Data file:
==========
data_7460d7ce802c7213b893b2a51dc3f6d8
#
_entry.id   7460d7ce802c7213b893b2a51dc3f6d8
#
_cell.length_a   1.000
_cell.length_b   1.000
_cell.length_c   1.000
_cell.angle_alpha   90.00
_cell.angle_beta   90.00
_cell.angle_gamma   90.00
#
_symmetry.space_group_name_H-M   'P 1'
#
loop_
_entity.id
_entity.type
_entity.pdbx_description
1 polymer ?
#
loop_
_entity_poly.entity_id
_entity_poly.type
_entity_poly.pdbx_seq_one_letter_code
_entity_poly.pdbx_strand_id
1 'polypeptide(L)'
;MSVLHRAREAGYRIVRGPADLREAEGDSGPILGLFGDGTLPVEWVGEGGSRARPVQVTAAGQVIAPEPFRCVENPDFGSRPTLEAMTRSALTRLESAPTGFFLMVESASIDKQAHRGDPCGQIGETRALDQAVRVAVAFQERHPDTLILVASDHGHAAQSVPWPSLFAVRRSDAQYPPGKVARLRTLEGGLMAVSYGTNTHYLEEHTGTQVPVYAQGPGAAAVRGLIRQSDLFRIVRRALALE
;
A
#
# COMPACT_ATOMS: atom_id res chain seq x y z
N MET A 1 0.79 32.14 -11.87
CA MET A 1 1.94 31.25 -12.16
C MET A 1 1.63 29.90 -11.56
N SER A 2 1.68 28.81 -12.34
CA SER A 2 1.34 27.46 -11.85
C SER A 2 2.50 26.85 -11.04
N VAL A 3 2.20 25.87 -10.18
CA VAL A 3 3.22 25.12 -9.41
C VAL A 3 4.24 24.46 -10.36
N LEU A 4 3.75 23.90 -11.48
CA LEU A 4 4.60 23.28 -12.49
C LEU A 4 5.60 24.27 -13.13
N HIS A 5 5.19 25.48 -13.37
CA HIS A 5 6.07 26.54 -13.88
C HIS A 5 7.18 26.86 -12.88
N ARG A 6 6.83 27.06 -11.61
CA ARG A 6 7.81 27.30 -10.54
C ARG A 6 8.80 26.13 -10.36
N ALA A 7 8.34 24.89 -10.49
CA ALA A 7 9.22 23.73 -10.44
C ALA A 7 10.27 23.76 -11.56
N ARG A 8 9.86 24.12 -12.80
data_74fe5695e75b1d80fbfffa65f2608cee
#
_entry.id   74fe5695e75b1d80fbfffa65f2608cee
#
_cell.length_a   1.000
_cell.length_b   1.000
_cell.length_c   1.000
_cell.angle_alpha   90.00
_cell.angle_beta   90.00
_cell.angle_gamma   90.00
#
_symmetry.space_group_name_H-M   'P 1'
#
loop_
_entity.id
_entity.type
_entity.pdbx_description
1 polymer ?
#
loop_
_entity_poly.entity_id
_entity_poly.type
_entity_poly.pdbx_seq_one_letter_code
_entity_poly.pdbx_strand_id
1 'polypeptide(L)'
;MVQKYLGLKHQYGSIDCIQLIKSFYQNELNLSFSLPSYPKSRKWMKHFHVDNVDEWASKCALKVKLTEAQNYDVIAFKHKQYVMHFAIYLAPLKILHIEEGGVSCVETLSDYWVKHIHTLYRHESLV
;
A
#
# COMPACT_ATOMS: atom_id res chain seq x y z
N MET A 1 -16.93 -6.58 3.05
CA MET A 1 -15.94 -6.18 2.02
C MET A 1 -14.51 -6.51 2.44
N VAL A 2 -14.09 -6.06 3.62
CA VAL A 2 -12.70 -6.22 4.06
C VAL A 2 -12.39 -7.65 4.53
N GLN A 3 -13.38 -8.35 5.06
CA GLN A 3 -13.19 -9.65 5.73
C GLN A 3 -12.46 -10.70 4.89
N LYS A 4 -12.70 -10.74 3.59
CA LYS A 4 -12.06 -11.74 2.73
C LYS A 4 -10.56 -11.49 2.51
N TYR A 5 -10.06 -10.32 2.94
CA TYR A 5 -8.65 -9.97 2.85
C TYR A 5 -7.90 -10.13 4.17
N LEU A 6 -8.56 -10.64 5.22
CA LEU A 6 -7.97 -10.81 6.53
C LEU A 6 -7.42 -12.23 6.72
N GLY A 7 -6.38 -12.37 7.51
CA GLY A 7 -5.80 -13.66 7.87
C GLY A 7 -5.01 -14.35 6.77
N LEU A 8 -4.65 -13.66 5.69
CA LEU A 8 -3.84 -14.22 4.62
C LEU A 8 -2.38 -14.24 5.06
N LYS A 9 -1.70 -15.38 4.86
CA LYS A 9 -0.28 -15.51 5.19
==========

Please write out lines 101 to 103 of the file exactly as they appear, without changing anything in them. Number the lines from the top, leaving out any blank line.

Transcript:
N GLY A 7 -6.38 -12.37 7.51
CA GLY A 7 -5.80 -13.66 7.87
C GLY A 7 -5.01 -14.35 6.77